Monday, February 07, 2005

Help Me! I'm agreeing with Peter Lilley!

The Bow Group, a centre-right Tory think tank, has just produced a reoprt opposing ID cards. It can be found here in pdf format.

The summary is clear, consise and informative, although it does have the obligatory headline grabbing quote: "The Government’s plan for compulsory identity cards is a bad idea, in a bad bill, introduced for the worst possible motives."

Other than the spin, it just shows that opposition to ID cards is truely cross-bench. It could be an interesting debate when it comes to to the house.


There is a very interesting statement concerning the biometric element of the ID card scheme. Gov't ministers have asserted that under EU rules a full biometric scheme is required for all passports and that the cost of this biometric covers the major cost of the ID card scheme (initially rolled out in conjunction with passports). However this report states "In fact, all that is required to meet the International Civil Aviation Authority rules is 'a facial biometric (which can be derived from a passport photo)'."

So, no reporting to a depot for processing, no fingerprints, iris scans, etc. Just a photo.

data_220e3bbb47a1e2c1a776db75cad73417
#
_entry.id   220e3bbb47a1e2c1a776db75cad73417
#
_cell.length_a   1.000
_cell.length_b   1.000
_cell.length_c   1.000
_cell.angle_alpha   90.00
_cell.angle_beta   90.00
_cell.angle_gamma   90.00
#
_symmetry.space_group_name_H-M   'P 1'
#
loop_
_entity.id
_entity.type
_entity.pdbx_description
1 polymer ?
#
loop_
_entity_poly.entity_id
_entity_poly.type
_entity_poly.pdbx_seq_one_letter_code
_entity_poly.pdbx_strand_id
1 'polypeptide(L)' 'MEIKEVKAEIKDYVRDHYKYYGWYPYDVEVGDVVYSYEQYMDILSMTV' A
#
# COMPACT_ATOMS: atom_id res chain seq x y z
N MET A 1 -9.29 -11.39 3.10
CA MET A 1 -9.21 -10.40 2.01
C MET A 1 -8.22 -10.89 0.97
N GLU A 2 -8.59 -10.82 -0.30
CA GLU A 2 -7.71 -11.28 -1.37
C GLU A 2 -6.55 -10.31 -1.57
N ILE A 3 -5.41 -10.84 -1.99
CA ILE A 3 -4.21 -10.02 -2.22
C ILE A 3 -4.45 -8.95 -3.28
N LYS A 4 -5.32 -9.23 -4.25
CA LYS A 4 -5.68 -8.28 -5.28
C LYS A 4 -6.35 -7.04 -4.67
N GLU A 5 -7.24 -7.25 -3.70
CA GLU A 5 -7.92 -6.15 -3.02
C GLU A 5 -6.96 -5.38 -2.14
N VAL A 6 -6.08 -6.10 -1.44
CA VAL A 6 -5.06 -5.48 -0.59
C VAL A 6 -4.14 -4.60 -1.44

So I checked the reference back to the UK Passport Service website:

"The UKPS is planning to implement a facial recognition image biometric in the British Passport book from late 2005/early 2006. The biometric can be derived from a passport photograph and will be in accordance with international standards."

"The UKPS has been supporting the work of the International Civil Aviation Organisation (ICAO) to develop international standards for biometric deployment. ICAO nominated facial recognition as the primary biometric for travel documents with iris pattern and fingerprint as secondary but not mandatory."



1 comment:

Scribe said...

Very interesting, and seems to cover most of the points very well. It's great to see some decent criticism finally being put forward by some hefty players - opinions that the government will find it harder and harder to ignore.

I'd be interested in hearing more about the Australian experience, as it sounds like history may be repeating itself on the other side of the world.